6.15.2015

NYC Comptroller Report Misleads on Supersized Impact of Fast Food Wage Hike


Economic Research and Actual NYC Business Owners Contradict Comptroller's Rose-Colored Conclusions
WASHINGTON -- Today, the Employment Policies Institute criticized as flawed a new paper released by the office of New York City Comptroller Scott Stringer, which claims that a $15 minimum wage would raise the wages of 180,000 food service employees in the city.
The Comptroller's analysis only achieves its results by assuming that all employees affected by a $15 minimum wage will keep their jobs and won't lose hours. This assumption is so unrealistic that not even the economists--Dan Aaronson, Eric French, and Sumit Agarwal--that the Comptroller's paper relies on seem to believe it. Those economists acknowledge "compelling" evidence that a wage hike costs jobs, which is consistent with the vast majority of published economic research
The Comptroller's prediction of a cost-free $15 wage hike also goes against the results of a recent survey of nearly 500 restaurants in New York City, Long Island, and Westchester County, who were asked about their planned responses to a $15 statewide minimum wage for fast food restaurants.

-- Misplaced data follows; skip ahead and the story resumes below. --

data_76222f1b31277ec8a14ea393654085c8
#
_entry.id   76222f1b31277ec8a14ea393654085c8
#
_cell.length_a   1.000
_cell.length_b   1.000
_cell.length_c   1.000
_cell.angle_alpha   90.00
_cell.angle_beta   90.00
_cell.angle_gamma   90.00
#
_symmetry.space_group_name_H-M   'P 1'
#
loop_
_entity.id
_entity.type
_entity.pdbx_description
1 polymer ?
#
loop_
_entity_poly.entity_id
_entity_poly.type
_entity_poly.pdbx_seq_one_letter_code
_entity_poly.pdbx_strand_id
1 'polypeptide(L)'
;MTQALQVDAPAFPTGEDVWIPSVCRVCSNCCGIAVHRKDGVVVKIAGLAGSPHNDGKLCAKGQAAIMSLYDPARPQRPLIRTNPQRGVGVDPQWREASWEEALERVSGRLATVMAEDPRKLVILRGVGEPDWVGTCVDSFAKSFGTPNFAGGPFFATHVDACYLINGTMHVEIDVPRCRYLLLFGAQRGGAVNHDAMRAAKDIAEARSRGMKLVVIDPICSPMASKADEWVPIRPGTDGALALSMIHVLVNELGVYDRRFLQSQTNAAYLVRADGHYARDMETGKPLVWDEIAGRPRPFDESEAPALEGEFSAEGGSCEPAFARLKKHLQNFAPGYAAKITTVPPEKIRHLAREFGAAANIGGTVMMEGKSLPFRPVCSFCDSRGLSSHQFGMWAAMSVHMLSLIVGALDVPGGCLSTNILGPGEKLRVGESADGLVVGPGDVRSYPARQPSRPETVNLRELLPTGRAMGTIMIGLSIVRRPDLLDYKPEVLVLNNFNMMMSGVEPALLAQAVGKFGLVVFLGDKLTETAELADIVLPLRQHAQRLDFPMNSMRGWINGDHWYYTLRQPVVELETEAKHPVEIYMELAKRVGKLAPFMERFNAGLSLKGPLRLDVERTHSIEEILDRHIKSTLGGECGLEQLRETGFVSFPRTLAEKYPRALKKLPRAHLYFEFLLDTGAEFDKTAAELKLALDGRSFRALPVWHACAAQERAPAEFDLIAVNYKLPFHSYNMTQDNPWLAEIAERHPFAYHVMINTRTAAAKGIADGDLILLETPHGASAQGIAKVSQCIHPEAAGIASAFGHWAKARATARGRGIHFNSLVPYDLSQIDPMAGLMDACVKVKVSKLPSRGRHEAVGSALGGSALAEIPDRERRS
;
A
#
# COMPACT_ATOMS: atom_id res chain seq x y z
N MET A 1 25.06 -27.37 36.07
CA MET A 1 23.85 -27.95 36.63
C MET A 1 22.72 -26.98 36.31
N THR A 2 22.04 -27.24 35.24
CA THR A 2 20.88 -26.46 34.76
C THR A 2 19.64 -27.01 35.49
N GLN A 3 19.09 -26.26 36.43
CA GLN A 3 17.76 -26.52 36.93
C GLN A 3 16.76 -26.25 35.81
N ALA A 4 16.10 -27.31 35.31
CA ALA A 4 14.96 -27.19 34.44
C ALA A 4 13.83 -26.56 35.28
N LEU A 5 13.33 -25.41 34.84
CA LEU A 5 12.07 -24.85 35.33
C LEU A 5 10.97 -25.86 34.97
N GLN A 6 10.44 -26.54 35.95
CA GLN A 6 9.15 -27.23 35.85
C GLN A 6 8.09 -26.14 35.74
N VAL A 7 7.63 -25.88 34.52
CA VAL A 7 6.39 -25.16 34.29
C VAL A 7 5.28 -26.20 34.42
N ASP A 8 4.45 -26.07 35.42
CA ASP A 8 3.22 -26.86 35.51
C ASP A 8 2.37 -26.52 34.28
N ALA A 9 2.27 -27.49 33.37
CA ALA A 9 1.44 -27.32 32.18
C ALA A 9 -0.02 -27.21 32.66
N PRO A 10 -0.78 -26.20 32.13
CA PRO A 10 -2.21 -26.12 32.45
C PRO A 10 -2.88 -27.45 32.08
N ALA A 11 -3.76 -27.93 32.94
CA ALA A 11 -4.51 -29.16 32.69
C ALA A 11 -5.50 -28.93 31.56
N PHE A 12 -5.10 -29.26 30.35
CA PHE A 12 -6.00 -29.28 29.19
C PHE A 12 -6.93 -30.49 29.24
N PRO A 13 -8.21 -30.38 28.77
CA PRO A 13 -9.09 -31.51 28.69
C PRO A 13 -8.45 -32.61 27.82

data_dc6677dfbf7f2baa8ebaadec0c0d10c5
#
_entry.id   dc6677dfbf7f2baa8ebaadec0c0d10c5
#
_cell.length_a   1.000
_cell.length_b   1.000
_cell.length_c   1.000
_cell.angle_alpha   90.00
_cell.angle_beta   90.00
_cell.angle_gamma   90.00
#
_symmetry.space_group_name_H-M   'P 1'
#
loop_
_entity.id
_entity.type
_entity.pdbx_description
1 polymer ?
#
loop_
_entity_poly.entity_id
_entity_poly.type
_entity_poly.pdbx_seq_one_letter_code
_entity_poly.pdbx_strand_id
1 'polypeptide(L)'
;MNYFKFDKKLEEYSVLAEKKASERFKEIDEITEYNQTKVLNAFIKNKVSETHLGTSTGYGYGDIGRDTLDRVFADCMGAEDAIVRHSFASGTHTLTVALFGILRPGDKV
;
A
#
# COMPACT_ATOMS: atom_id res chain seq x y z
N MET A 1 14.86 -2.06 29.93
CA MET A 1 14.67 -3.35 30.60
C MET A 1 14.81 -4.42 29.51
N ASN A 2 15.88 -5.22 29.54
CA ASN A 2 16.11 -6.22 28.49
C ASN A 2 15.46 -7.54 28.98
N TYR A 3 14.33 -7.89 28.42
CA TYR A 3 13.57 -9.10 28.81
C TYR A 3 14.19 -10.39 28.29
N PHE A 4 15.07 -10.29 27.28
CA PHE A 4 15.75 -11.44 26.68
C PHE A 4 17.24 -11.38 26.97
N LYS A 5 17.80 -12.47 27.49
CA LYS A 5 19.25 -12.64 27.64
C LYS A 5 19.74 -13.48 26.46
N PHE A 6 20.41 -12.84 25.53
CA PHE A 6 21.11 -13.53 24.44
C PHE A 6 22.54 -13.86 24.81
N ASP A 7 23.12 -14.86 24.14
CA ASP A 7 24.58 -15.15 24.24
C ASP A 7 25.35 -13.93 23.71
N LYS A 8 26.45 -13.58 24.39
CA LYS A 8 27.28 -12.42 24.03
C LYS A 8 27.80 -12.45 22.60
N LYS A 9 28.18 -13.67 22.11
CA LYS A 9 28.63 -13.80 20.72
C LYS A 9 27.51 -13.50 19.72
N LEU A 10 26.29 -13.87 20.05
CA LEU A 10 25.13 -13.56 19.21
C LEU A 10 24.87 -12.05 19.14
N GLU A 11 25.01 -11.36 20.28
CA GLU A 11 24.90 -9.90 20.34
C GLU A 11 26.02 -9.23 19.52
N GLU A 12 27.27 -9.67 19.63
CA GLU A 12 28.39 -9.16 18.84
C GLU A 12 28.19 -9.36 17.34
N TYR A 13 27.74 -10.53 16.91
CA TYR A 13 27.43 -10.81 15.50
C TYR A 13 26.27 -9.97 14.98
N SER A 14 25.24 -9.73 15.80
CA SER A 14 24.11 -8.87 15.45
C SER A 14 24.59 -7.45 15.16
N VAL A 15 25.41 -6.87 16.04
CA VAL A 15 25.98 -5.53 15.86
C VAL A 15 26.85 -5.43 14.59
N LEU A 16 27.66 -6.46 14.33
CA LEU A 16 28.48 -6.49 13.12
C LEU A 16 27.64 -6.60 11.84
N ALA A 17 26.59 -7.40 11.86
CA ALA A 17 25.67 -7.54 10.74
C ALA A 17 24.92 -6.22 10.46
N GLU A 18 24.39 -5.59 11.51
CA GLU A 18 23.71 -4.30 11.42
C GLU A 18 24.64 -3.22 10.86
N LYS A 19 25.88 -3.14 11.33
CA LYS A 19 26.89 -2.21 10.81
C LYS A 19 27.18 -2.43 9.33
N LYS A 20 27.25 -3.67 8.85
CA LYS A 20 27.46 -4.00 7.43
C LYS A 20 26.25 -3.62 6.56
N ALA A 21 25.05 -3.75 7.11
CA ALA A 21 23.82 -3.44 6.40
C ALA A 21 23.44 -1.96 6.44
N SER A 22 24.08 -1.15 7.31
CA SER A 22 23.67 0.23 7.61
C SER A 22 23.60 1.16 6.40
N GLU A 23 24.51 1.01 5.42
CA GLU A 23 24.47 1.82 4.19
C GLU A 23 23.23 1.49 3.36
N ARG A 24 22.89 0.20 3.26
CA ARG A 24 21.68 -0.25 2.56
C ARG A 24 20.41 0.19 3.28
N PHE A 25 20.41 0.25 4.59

In response to a $15 fast food minimum wage:
  • 53 percent said they would be “very likely”  to reduce employee hours or reduce staffing levels;
  • 27 percent said they would be “very likely” to close their restaurant
These results are part of a larger survey of 924 self-identified fast food restaurants from across New York State, most of which have 30 or fewer employees. Over 80 percent of the respondents who reported profit margins estimated them at four percent or lower. Statewide, surveyed restaurants similarly anticipated staffing cuts and closures in response to a drastic minimum wage increase.
View the full results here.
“These survey results predict supersized consequences if the Governor’s wage board chooses to follow Big Labor’s advice and enact a $15 minimum wage,” said Michael Saltsman, research director at the Employment Policies Institute. “If New York wants to enact an opportunity agenda, the state’s politicians should spend less time listening to Scott Stringer and more time talking to the business owners who would be affected by this misguided policy.”
 *The survey was conducted  during a four-day period at the end of May. Over 10,000 restaurant business records for New York, identified by SIC code, were purchased. Businesses were screened on whether they identified as a fast food/quick-service business, and whether they would be affected by a $15 minimum wage. Results are not representative of the state as a whole. 
For more information, visit EPIOnline.org. To schedule an interview, contact Jordan Bruneau at (202) 463-7650 or bruneau@epionline.org.

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